Parents concerned with Carmel Clay Schools plan to remove high-ability students from self-contained classroom 

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Carmel Clay Schools announced a plan this week to combine high-ability students and general education peers in elementary school classrooms beginning next school year, but many parents say the changes are a step in the wrong direction.

The Total School Cluster Grouping model identifies students as high achieving, above average, average, low average and low, although only the high achieving students know their status. The goal is for classrooms to have no more than three of those groups represented, with average students in each classroom and high-ability students not being placed in classrooms with lower achieving students.

Currently, the district places its highest achievers in self-contained classrooms. Some parents of these students are concerned that the new model will be detrimental to their children’s education.

“I can see some really big losses, and I’m not sure I’m seeing the gains,” said Melissa Ho, a parent of two high-ability students at Smoky Row Elementary. “There are a lot of parents here who are saying, ‘I have this gifted child that is going to really struggle in this environment, and at the same time my average student is going to feel defeated in this environment, too.’”

Ho and others have expressed concerns about the impact on teachers because they may often be faced with preparing different lessons for students at various levels within the classroom. She’s also worried that students or clusters won’t receive enough attention if teachers must work to accommodate different levels for most lessons.

Gaya Boyers, who has a daughter identified as high-ability at Smoky Row and a son taking honors courses at Carmel High School, worked as an instructional aide at Smoky Row last year and spent time in high-ability and general education classrooms. She said the TSCG model seems like “a huge step backwards.” 

“When I would circulate around a classroom I’d spend a lot of time trying to get kids more engaged on the task at hand, unless I was in the challenge room. It was a totally different atmosphere,” she said. “Unless they tell us we’re going to add more adult involvement in the classroom, I just don’t see kids at any level getting the attention they’re going to need.”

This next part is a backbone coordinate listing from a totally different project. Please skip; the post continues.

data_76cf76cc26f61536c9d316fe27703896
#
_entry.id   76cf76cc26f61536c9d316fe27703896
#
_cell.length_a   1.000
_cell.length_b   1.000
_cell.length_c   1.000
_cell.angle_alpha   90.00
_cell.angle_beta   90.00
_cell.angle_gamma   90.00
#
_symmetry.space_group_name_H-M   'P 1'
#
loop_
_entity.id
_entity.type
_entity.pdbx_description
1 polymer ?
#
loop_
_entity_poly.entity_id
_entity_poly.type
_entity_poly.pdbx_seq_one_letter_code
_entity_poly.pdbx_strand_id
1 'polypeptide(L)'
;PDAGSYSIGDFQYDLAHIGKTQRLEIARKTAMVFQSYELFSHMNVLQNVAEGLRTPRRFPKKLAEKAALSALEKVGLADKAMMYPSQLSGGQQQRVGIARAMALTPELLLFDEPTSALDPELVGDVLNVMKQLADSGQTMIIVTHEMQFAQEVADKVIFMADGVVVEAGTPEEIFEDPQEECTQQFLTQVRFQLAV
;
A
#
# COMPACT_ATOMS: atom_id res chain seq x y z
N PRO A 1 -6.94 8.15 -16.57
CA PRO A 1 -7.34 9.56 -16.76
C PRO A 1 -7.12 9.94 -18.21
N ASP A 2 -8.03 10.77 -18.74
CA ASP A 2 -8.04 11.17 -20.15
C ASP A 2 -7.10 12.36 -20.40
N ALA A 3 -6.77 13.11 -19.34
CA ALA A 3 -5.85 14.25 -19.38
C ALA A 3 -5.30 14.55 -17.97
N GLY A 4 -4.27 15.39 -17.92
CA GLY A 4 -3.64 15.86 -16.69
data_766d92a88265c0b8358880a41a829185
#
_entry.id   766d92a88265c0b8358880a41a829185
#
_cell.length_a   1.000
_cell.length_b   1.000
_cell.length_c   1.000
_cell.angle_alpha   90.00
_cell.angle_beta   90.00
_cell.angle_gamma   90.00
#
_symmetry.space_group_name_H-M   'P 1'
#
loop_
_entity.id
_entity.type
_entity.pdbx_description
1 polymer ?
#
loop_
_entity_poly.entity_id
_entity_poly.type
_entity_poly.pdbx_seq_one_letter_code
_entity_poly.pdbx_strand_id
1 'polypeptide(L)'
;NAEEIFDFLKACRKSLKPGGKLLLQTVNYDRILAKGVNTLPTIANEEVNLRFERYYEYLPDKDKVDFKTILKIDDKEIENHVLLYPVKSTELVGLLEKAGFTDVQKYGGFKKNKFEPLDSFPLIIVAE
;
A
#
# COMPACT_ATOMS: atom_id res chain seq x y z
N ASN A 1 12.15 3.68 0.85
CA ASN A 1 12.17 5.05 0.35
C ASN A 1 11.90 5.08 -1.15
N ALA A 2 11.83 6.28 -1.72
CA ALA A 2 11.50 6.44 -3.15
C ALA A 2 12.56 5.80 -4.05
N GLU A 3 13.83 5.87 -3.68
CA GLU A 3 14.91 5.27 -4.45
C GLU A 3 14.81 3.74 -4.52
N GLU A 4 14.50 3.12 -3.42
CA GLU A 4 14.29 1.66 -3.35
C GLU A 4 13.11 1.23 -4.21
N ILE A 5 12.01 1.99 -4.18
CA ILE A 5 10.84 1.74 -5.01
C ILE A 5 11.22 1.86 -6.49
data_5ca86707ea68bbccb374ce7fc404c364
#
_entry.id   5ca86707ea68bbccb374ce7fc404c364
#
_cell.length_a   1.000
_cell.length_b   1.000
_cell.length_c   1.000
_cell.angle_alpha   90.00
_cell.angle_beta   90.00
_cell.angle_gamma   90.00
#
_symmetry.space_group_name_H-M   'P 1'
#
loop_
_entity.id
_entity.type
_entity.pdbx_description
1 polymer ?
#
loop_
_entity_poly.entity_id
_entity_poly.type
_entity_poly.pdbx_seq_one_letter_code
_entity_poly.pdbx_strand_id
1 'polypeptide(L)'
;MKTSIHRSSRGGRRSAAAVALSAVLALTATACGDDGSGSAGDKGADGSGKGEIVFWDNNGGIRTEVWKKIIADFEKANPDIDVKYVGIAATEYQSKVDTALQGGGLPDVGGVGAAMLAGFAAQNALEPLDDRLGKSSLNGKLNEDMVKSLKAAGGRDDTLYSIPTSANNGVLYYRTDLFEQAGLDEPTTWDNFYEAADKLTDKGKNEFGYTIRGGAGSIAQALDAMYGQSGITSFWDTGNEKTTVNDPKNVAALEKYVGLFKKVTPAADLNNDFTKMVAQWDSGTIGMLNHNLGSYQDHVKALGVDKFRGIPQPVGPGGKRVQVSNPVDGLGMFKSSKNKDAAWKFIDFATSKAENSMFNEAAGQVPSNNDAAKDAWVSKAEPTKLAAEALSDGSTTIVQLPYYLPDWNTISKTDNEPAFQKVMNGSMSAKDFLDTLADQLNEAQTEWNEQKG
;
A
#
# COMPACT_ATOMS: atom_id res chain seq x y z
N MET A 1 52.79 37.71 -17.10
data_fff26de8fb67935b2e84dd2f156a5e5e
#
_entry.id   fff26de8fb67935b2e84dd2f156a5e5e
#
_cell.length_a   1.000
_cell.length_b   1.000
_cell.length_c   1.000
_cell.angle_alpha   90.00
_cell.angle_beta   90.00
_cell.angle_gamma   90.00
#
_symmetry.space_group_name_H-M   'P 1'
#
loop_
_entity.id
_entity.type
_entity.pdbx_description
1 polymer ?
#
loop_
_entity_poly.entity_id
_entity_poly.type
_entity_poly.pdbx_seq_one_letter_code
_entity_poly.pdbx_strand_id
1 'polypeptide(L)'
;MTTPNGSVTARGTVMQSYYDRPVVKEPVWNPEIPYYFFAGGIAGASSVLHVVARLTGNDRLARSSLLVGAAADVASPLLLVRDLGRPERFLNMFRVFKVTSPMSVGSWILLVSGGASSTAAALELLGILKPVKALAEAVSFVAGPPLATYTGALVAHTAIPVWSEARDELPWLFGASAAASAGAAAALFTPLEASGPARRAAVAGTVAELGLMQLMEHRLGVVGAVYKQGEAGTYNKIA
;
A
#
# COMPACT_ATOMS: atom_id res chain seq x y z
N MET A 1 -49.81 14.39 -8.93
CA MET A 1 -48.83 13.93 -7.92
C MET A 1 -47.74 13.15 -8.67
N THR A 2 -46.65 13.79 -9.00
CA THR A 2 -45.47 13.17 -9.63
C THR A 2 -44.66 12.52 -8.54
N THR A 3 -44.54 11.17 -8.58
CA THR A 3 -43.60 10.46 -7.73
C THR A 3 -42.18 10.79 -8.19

At a March 12 school board workshop, CCS Director of Curriculum, Instruction & Assessment Martha McFarland said the model has been tested at Mohawk Trails and Orchard Park elementary schools with positive results.

Although the school board did not and will not vote on the high-ability classroom changes, several board members offered feedback.

School board member Lin Zheng, who teaches both honors and general education students at the college level, said she has many concerns, from additional teachers being required to learn how to create high-ability lessons to the impact on students.

“I’m concerned that high-ability students may not get as full attention as they would have under the self-contained classes,” she said. 

CCS announced the change in a March 13 letter sent to parents of high-ability children. Ho and Boyers said that was the first official communication they received from the district regarding the matter.

The letter lists several benefits of TSCG. They include:

  • Helping teachers more effectively and efficiently meet the diverse needs of their students.
  • Increasing opportunities for collaboration among high ability, general education and special education staff.
  • Weaving the benefits of evidence-based practices for high-ability students into the fabric of all educational practices.
  • Improving the representation of traditionally underserved students identified over time as above average and high achieving.

The changes implement findings from the 2015 CCS K-12 High Ability Program Evaluation and 2017 Elementary Program Evaluation High Ability Strand.

The letter states that teachers and specialists will work with elementary administrators to make recommendations for next year’s classroom placement.

Carmel Teachers’ Association President Pete O’Hara said CCS teachers will embrace the new opportunities the new model presents.

“While there will be challenges and there are concerns about the district’s plan to change high ability education, teachers are eager to continue do the best job possible for their students,” he stated in an email. “There certainly will be new requirements, but teachers will strive to ensure all students receive the same high level of instruction as in past years.”

CCS did not provide responses to questions regarding the matter submitted by Current as of press time.


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